because the detoxification system is itself focally defective and cannot meet the normal demands of
metabolite production. Sometimes these individuals show systemic features interpreted as
hypersensitivity: it is likely that interaction of the reactive metabolite with cellular components,
such as the cell membrane, elicits an immune response. In such cases hypersensitivity is itself the
consequence of metabolic idiosyncrasy, not a separate mechanism of drug hepatotoxicity. There may be
strictly allergic drug hepatotoxicity, but investigations of the mechanism of drug-induced hepatotoxicity
suggest that metabolic idiosyncrasy is much more common than previously supposed. It seems likely to
account for hepatotoxicity with drugs which show two main patterns of toxicity: mild reversible toxicity
in a comparatively large segment of patients and severe hepatotoxicity in a few individuals. Toxic
metabolites are probably involved in both patterns of toxicity. Severe reactions occur in rare persons
with abnormal generation of toxic metabolites or detoxification, irrespective of the appearance of drug
The major implication of the metabolic idiosyncrasy thesis is that most drug hepatotoxicity is
predictable if one understands the pathways of hepatic biotransformation and detoxification for each
drug. Given the plethora of drugs and hepatic biotransformation pathways, it is no wonder that most
clinically-important drug hepatotoxicity appears sporadic and fortuitous. However, there is enough
experimental data available now to warrant rethinking the intrinsic/idiosyncratic-allergic classification
of drug hepatotoxicity. These definable metabolic defects in hepatic drug metabolism are particularly
common in the types of drug hepatotoxicity which occur in children.
Recent research has focused on the role of the immune system in drug hepatotoxicity.8 With some
drugs the connection between immune-mediated mechanisms and hepatic damage may be very direct:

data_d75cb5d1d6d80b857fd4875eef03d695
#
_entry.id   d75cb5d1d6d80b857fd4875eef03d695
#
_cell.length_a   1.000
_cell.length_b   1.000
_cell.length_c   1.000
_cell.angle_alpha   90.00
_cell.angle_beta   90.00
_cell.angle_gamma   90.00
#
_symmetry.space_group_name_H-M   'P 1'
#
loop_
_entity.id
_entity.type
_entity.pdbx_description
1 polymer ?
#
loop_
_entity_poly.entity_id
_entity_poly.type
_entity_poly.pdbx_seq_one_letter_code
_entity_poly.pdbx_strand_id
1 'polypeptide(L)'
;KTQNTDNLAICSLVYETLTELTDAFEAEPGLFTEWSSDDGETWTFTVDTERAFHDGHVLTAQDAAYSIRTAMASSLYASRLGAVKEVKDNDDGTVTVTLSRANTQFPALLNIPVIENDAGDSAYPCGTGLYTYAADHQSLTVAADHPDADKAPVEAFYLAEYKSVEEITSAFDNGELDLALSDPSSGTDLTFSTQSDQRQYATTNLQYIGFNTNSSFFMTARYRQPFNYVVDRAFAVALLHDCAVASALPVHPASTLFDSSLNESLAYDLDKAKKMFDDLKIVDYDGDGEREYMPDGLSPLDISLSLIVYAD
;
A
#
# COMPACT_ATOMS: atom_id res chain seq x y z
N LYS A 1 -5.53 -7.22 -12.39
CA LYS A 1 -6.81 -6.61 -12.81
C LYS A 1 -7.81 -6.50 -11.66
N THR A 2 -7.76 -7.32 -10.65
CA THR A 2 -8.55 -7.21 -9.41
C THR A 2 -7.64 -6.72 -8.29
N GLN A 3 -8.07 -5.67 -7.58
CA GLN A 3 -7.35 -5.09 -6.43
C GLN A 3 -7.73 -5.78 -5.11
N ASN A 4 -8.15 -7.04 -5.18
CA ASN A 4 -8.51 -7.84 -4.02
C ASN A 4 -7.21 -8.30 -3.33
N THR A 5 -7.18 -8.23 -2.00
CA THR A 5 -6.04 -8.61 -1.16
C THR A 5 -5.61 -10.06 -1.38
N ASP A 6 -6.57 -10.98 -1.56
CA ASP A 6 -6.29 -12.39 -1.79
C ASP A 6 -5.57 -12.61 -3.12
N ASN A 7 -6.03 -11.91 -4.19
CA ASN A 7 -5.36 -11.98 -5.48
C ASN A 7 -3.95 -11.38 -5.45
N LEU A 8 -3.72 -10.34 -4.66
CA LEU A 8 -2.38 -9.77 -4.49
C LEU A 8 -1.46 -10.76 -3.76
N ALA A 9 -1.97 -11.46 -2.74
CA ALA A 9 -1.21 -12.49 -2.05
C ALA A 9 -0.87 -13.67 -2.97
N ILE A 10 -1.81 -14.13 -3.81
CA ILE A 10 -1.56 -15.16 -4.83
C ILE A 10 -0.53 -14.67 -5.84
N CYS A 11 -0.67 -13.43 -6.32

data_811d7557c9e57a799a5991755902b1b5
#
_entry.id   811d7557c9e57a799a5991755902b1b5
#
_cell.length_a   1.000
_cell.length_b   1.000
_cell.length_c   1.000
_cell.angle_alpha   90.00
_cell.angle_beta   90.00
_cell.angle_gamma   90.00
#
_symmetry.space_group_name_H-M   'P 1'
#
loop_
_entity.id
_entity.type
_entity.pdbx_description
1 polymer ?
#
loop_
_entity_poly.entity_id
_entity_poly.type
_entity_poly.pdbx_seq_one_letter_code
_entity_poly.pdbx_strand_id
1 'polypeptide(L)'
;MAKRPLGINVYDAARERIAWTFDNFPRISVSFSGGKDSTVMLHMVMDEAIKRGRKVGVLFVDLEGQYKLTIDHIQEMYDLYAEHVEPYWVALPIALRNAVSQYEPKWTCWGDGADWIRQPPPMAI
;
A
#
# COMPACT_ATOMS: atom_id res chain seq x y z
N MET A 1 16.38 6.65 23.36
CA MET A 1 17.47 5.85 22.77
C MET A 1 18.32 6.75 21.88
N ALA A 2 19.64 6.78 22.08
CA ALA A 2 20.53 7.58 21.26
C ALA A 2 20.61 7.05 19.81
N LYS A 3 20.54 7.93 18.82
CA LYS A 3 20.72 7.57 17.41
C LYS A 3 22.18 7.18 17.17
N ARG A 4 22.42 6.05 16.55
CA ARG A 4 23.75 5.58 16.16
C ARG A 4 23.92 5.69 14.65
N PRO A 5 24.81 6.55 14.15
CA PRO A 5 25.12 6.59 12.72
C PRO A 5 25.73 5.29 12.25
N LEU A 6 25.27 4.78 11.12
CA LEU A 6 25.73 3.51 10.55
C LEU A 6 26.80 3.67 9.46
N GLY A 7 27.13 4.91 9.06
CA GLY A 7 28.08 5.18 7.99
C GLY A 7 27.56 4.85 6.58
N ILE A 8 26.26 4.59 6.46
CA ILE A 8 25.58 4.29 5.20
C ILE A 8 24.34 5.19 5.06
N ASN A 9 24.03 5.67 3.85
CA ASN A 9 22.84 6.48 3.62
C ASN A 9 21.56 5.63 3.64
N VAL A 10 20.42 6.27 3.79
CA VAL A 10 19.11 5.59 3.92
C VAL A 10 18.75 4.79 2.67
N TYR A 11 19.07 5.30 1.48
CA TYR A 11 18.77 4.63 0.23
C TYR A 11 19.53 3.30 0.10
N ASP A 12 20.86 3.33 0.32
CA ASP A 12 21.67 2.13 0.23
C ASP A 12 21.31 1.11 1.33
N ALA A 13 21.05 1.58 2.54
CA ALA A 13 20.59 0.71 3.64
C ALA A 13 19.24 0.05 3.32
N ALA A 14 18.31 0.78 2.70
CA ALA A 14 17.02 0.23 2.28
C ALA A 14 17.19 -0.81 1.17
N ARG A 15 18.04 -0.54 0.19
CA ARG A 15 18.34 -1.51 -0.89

autoantibodies are elaborated against hepatic cytochromes P450. The P450 involves varies with different
drugs: CYP2C9 for tienilic acid, CYP1A2 for dihydralazine, CYP2E1 for halothane. Reactive metabolites
may alter other components of hepatocytes to form neo-antigens. Hepatocyte damage mediated through
immune mechanisms may involve apoptosis or necrosis. Bile acid associated hepatocyte injury involves Fas
activation leading to apoptosis. When toxic metabolites or reactive oxygen species or cytokines
stimulate Kupffer cells specific mechanisms of cell damage are set into motion involving tumor necrosis
factor-a (TNF-a) or nitric oxide (NO) produced by Kupffer cells. NO elaborated by Kupffer cells and
hepatocytes appears to play a role in acetaminophen hepatotoxicity. Other cytokines, including CXC
chemokines regulating leukocyte action, may modulate these effects. The vigor of the immune response in
general, an individual polygenic trait, may also determine the importance of immune mechanisms in drug
The following classification of types of drug hepatotoxicity is designed to avoid the drawbacks of
other systems currently in use (Table 1). Drugs are categorized as being intrinsic hepatotoxins or
contingent hepatotoxins. The intrinsic hepatotoxin is a true poison: it is causes predictable hepatic
damage in almost any individual in a dose-dependent fashion. The contingent hepatotoxin causes liver
damage only in certain individuals either because of pre-existing genetic or environmental factors.
Instead of being a universal poison, it is a "personal" poison. An example of a genetic factor
potentiating a contingent hepatotoxin is carbamazepine hepatotoxicity which occurs in an individual who
pharmacogenetically has inadequate Phase II processes to detoxify the reactive metabolite formed. An
example of an environmental factor leading to a drug being a contingent hepatotoxin is moderate or
appropriate doses of acetaminophen causing liver damage in an individual who uses alcohol chronically and
therefore has induced hepatic CYP2E1. To specify the role of immune mechanisms in drug hepatotoxicity,
drugs can be further categorized as "eliciting and immuno-allergic response." This may be a special type
of contingent hepatotoxicity since genetic aspects of immune responsiveness may play an important role in
whether an individual is likely to have an immune component with drug hepatotoxicity. Examples of
possible immuno-allergic responses include (1) fever, rash, atypical lymphocytosis, eosinophilia, and
multi-systemic involvement—the so-called systemic "hypersensitivity syndrome," (2) hepatic
granulomatosis, and (3) clinical and histological features of "chronic active hepatitis," that is, a
process resembling autoimmune hepatitis.
Drug hepatotoxicity produces a broad spectrum of clinical liver disease, summarized in Table 2. Most
drug-associated liver disease involves cytotoxicity: direct severe damage to hepatocytes. Serum
aminotransferases are elevated, and liver failure may occur. The exact mechanism of cell death is highly
variable and probably differs with each drug or toxins. Necrosis is the predominant pattern, but